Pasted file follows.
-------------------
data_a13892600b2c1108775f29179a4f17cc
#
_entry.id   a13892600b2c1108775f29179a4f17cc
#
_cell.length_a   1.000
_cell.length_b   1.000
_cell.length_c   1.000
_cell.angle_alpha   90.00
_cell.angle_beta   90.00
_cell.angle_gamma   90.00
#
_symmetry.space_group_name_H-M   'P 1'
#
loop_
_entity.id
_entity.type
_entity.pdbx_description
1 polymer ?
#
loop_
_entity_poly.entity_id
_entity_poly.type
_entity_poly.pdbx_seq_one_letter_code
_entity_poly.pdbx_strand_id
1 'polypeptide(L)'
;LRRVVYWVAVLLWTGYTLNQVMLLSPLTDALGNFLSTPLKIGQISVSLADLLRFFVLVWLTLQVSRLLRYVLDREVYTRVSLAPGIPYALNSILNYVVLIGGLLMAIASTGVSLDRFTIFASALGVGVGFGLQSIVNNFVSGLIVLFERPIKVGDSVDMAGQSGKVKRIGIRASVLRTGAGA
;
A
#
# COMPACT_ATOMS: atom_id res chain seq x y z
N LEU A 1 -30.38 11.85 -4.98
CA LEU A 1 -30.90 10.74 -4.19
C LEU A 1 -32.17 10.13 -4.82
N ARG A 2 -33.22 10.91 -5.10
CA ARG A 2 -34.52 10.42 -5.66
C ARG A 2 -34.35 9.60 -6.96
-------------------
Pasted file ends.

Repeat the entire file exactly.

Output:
data_a13892600b2c1108775f29179a4f17cc
#
_entry.id   a13892600b2c1108775f29179a4f17cc
#
_cell.length_a   1.000
_cell.length_b   1.000
_cell.length_c   1.000
_cell.angle_alpha   90.00
_cell.angle_beta   90.00
_cell.angle_gamma   90.00
#
_symmetry.space_group_name_H-M   'P 1'
#
loop_
_entity.id
_entity.type
_entity.pdbx_description
1 polymer ?
#
loop_
_entity_poly.entity_id
_entity_poly.type
_entity_poly.pdbx_seq_one_letter_code
_entity_poly.pdbx_strand_id
1 'polypeptide(L)'
;LRRVVYWVAVLLWTGYTLNQVMLLSPLTDALGNFLSTPLKIGQISVSLADLLRFFVLVWLTLQVSRLLRYVLDREVYTRVSLAPGIPYALNSILNYVVLIGGLLMAIASTGVSLDRFTIFASALGVGVGFGLQSIVNNFVSGLIVLFERPIKVGDSVDMAGQSGKVKRIGIRASVLRTGAGA
;
A
#
# COMPACT_ATOMS: atom_id res chain seq x y z
N LEU A 1 -30.38 11.85 -4.98
CA LEU A 1 -30.90 10.74 -4.19
C LEU A 1 -32.17 10.13 -4.82
N ARG A 2 -33.22 10.91 -5.10
CA ARG A 2 -34.52 10.42 -5.66
C ARG A 2 -34.35 9.60 -6.96